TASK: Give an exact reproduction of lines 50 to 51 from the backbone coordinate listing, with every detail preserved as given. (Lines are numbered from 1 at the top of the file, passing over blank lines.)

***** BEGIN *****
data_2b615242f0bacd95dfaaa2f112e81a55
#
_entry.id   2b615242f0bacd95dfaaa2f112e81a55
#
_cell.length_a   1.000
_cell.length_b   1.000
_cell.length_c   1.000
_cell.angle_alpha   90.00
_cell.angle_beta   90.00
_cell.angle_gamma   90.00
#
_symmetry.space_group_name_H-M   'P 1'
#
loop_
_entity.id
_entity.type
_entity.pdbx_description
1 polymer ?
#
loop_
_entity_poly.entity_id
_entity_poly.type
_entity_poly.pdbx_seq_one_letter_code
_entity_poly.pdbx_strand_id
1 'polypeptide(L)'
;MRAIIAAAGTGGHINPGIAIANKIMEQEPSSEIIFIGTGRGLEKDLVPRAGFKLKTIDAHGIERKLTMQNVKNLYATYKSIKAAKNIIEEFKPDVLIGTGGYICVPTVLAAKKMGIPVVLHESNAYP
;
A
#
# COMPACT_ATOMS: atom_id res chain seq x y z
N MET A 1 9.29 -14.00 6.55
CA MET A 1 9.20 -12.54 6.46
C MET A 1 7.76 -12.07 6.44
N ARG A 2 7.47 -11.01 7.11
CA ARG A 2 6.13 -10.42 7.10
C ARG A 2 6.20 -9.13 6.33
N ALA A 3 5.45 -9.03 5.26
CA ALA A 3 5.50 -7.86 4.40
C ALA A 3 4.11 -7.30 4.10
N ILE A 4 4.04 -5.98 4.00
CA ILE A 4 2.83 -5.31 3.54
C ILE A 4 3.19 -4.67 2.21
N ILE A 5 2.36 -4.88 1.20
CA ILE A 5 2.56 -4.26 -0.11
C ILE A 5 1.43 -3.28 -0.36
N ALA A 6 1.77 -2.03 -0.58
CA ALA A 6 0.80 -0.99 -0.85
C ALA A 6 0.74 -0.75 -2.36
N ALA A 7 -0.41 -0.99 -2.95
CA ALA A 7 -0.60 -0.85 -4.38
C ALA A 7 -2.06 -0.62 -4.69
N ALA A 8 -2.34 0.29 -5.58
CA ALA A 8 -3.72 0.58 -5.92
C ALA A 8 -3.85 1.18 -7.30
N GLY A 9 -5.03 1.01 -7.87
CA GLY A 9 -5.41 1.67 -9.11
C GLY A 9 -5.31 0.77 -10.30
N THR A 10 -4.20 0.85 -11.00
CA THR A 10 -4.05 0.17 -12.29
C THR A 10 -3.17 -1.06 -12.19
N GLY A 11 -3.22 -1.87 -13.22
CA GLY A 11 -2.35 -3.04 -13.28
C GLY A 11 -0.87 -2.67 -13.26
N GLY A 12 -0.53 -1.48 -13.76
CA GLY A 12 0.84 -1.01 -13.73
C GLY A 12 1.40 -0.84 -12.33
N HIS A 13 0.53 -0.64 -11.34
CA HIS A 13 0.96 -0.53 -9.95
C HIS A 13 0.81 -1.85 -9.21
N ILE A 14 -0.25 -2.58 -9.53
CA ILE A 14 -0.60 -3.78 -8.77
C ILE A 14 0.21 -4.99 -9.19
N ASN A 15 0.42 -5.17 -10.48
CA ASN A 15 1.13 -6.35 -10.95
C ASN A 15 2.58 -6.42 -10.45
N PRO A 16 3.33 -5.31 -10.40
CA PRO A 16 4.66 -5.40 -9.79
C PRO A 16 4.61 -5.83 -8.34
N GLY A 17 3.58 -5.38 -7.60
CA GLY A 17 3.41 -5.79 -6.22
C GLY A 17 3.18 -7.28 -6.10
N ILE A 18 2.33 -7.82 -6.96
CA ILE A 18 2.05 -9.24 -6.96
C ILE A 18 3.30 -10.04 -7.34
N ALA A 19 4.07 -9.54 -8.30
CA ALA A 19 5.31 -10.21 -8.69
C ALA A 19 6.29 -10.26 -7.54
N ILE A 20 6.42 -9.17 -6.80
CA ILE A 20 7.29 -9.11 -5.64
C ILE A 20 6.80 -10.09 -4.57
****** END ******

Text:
CA ALA A 7 -0.60 -0.85 -4.38
C ALA A 7 -2.06 -0.62 -4.69